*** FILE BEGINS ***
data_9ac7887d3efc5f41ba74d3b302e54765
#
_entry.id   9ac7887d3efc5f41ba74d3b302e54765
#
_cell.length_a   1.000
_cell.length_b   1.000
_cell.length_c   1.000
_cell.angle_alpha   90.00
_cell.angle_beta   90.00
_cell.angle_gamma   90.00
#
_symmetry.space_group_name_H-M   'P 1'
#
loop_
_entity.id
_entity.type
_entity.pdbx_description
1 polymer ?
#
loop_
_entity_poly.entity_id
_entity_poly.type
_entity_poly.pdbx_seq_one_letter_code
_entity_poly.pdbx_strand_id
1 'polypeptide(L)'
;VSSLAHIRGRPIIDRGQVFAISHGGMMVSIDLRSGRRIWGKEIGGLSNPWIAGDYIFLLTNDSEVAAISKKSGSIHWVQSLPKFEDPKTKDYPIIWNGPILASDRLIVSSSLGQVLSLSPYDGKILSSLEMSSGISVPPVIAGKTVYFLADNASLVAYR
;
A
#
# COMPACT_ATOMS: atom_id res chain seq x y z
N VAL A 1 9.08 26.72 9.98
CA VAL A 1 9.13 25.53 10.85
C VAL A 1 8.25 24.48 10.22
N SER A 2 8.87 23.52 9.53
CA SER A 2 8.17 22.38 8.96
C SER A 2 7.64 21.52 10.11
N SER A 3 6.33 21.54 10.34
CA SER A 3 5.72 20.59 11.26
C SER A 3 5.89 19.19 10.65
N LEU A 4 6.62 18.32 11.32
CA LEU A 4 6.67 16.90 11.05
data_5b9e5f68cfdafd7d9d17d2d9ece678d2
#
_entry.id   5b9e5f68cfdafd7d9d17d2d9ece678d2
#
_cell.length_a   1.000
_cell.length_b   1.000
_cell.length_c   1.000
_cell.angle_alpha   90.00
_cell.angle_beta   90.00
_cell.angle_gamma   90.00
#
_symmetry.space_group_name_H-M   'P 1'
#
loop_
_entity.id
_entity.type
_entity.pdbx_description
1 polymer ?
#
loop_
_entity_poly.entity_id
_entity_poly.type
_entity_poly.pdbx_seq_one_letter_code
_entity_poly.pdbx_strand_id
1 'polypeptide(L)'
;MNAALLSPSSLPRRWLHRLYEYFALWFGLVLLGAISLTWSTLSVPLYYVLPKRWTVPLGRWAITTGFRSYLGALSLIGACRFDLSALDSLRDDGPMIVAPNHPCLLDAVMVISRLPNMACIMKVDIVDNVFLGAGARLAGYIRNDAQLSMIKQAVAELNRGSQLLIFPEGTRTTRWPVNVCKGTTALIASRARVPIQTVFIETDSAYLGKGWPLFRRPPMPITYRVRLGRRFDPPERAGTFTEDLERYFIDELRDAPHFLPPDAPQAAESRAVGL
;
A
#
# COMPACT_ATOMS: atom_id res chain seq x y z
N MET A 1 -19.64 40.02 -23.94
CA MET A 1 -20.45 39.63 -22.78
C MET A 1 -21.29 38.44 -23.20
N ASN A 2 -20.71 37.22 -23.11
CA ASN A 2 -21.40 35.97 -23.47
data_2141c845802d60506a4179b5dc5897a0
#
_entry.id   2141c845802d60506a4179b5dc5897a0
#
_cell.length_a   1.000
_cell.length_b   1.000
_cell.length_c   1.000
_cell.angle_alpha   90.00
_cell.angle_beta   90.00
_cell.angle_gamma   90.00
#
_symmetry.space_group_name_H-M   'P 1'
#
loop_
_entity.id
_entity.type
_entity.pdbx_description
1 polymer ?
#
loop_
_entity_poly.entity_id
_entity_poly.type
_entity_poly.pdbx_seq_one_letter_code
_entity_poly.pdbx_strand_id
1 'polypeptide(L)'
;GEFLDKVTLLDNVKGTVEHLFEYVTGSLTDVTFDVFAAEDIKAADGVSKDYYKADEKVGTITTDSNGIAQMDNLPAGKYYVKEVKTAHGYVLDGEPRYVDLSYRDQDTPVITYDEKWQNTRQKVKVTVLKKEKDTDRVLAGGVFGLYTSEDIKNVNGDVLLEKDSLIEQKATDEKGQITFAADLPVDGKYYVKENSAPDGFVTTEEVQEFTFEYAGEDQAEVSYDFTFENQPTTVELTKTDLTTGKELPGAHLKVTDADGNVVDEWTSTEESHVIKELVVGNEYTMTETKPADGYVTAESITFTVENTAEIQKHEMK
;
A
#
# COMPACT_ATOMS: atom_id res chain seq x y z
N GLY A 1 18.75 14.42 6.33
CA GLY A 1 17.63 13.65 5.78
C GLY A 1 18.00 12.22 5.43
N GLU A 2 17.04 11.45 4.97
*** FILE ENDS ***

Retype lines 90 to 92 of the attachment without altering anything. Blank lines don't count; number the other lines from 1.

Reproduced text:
loop_
_entity.id
_entity.type